DON and DEM - Well Dem did most of the filming and really kept the project alive and going, because we were working on other films at the time, so I was there. Then Bobby's life moved at weird pace, so ti all worked out at the time, but I think Dem became pretty involved in Bobby's world. I think the film is a reflection of that, you can tell it's not a crew. it's one guy with a camera, and I think it serves this particular subject really well. We did get close personally to Bobby, and luckily I feel it helps the story. It made easier for Bobby too, there isn't a crew up in his face and all that. That translates to the typeof film this is. And to see someone with the amount of strength Bobby has, and how he really wants to change his situation. You have to respect that. We never set out to make a rock doc, and certainly didn't set out to make a Pentagram commercial, but when you start to get calls from Bobby's 80-something year old Mom who needs help, the lines between film maker and friend are going to blur. Bobby was making a go at it and I certainly wanted to help out.
TWITCH - Speaking of Bobby's parents...they were supporting Bobby and yet Bobby always had the money for drugs. To put it delicately, he seems to kind of fail up. Did you find that Bobby's parents, who figure heavily into the film as well, were enabling their son?
DON and DEM - I feel certainly that is where Bobby got the money, but being outside that situation I had a bit of an opinion. then you go in and talk to Diane and Joe (Bobby's parents) who are just such beautiful people, who am I to say? If they were not to give him money, and tell him no and shut hm out, that would have been a mother basically knowing she was sending her son out to die. I think without them Bobby would have been a goner. And that really tough life, whether it be family or friends, is something people around addicts also have to go through. I do think we are conscious of that within the film, and ask some tough questions. We are total outsiders here, but we also know how anyone in this situation would probably act. That's their only son. On the other side of that, you also meet ex band members who do not want to meet up with Bobby and jam again. So that kind of addict thing works both ways man. Being someone like Jeff or Joe (ex-members of the band Pentagram), being in a band with a drug addict for a long time is infuriating man. TWITCH - One thing I thought was really touching was when Bobby moves to Philadelphia for a woman, the first girlfriend he's had probably in decades, and his father says "I miss him. I miss him terribly." I don't want to say too much and give away how things turn out, but I guess it's no secret Bobby is alive and well so...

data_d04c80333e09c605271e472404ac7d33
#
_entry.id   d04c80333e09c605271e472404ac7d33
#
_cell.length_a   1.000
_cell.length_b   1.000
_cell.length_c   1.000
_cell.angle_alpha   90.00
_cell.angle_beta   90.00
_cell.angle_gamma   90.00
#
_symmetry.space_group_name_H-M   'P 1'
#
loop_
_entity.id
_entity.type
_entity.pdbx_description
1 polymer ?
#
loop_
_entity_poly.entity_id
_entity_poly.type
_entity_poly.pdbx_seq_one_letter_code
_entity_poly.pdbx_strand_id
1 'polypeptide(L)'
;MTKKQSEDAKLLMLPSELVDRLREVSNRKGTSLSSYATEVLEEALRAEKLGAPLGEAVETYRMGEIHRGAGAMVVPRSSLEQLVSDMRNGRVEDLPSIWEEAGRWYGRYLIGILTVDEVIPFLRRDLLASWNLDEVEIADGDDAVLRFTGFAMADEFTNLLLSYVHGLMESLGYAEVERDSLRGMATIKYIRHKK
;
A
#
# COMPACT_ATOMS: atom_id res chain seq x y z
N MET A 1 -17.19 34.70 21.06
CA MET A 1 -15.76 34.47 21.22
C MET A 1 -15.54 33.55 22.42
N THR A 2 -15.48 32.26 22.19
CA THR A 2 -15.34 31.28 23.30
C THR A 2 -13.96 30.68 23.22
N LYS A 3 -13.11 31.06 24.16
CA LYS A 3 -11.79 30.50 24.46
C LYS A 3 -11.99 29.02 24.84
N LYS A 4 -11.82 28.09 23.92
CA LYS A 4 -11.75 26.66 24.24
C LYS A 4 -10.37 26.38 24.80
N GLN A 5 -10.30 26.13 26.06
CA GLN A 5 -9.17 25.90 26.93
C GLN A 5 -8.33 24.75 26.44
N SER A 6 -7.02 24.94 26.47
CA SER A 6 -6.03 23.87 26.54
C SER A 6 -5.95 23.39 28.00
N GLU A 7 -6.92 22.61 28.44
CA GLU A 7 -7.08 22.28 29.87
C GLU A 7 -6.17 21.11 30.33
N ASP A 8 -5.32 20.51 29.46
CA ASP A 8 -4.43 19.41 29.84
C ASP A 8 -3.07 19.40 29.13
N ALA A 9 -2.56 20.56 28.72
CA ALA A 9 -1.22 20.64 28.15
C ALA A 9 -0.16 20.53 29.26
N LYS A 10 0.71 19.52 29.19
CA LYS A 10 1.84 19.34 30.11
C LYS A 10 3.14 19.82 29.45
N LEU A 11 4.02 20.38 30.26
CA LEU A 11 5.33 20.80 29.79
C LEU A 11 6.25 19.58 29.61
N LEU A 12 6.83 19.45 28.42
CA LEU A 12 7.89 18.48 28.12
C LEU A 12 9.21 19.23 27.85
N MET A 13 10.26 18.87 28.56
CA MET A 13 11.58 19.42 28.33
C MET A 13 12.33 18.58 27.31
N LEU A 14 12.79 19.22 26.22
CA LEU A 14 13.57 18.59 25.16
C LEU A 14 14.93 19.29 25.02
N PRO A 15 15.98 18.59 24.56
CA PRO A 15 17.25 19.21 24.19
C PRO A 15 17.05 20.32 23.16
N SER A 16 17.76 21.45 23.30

DON and DEM - Right right. But in the first five minutes of the film you are already wondering what the fuck is going to happen with this dude (Bobby).
TWITCH - Oh my god man, yes. Really stressful stuff for someone like me, from that scene and with memories of that behavior as well. *shivers*
DON and DEM - But you know, the film doesn't end on a tragic note thankfully. I saw Bobby over the weekend man, and he's doing great with his marriage and the family he's started (*which figures heavily into film) and people think it's weird from the outside. The age difference between him and Haley (Bobby's wife), but when you're there everybody is really happy and it just works. Bobby is like 59 now, but he's really 25, so he married someone that age.
SCREENANARCHY - The whole relationship thing for me is the centerpiece of the film. It's not about Pentagram re-emerging it's about Mr. Bobby Liebling finally emerging, from what seemed to be a stunted life. And finding someone who really loves him.
DON and DEM - Yeah, he's not jumping in a limo every night or anything close to that. Their relationship is based on love. And now Bobby, you know he's a dad, and he's kind of acting older, and is a family man and homebody. The last time I saw him he wasn't in leather pants, he was in sweats man (laughter).
TWITCH - So to wrap this up, you two are also musicians, yes? DOM and DEM - Yep! We are in a band called Serpent's Throne. It's instrumental, heavy rock, twin guitar harmonies, influenced by the classic 70's stuff like Sabbath and Thin Lizzy, and that first Wishbone Ash record.
TWITCH - It's no surprise to me. Last Days Here does not play like a film made by an outsider to the scene. Well done fellas. DOM and DEM - Thanks man. We hope everyone enjoys the film, Pentagram fans or not. Cheers!
Click the links below for the Last Days Here trailer, as well as samples of Pentagram in action, and a taste of the directors' music work in Serpent Throne.
Sundance Selects will release Last Days Here theatrically and on VOD. Look for updates here.